Last surviving member of Wonders dead at 89

Published 12:00 am Friday, July 14, 2006

The last link to history is gone.

Lee Drummond, the last surviving member of the famous Waterloo Wonders high school basketball team, died Tuesday at the age of 89.

Drummond was the sixth man on the Wonders’ Class B state championship teams of 1934 and 1935. He also played in 1936.

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In an interview several years ago, Drummond talked about the Wonders famous starting five of point guard Beryl Drummond, Curt McMahon, Stewart Wiseman, Orlyn Roberts and Wyman Roberts as well as his role and others on the team.

Lee Drummond, a third cousin of Beryl Drummond, said his play was limited to the final three or five minutes of a game when McMahon would foul out. He and the other players only other action came in lopsided affairs.

“We practiced against them the last two periods every day. The second team didn’t know their plays. Mr. Hairston would coach them and he wanted us to play like someone they would play in a game,” said Drummond. “But we played them every day for so long that we finally caught on. Of course, some of the other teams did, too, but they still couldn’t beat them.”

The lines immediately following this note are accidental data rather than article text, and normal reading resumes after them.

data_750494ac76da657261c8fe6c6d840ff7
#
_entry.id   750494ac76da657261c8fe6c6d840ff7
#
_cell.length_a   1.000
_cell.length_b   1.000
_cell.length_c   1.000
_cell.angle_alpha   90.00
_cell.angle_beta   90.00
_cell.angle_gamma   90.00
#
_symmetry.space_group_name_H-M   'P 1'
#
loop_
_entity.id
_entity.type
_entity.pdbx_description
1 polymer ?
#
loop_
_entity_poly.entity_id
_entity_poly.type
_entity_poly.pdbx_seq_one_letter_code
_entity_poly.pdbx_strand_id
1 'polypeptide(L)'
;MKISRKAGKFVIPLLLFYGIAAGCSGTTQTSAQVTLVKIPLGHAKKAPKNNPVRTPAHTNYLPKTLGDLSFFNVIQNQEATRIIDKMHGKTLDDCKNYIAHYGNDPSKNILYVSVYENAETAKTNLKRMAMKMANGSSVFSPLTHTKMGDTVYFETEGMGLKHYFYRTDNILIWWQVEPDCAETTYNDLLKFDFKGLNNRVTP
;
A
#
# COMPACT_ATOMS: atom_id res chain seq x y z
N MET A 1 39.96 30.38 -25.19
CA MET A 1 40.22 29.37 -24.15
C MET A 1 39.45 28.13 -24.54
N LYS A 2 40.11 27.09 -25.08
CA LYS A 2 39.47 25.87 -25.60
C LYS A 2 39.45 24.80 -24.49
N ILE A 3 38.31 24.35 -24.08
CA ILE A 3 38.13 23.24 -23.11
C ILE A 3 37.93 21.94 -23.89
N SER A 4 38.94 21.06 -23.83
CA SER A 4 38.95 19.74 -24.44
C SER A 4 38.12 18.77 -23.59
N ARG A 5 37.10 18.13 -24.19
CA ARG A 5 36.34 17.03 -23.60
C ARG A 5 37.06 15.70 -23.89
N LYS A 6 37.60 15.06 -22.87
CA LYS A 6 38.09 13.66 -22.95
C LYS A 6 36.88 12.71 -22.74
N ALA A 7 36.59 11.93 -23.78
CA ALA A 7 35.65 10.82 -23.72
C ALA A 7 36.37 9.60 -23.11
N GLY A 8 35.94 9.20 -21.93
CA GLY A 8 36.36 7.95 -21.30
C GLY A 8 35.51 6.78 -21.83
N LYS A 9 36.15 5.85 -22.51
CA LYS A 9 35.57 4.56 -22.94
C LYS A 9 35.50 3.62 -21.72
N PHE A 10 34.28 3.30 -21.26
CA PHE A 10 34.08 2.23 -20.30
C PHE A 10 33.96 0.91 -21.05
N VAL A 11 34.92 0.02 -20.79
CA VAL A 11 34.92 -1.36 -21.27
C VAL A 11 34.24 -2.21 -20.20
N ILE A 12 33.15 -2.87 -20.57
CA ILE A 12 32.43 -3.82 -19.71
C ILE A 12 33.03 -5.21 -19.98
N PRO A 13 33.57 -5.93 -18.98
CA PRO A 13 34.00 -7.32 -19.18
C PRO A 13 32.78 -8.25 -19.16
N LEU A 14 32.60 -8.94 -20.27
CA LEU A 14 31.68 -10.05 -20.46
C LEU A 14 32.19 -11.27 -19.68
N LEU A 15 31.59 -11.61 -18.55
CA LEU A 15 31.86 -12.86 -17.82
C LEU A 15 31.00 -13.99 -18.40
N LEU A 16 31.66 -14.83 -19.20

The only other player who saw much playing time in a tight game was Edgar Griffith, the seventh man.

“Edgar was several inches taller than me. If they needed a taller man to get the jump ball they would put him in. I was usually put in to handle the ball. I didn’t shoot much, but I could handle the ball and I just got the ball up the floor and got it in their hands,” said Drummond.

“They threw the ball so hard it would get by you if you didn’t get your hands up. I was fairly good at catching the ball.”

Playing in the background didn’t bother Drummond. He understood the Wonders were the focus of attention, the marquee attraction.

Regardless, he was more than happy to have been part of the team and relished the experience of playing alongside the high school legends.

“It meant a lot to the community. To think just a bunch of boys out of a high school with just 26 boys to have a team like that was a once in a lifetime thing. We were part of them. I never saw five players only practice among themselves every day. But the first five got all the attention, and they deserved it. They were awful good,” said Drummond.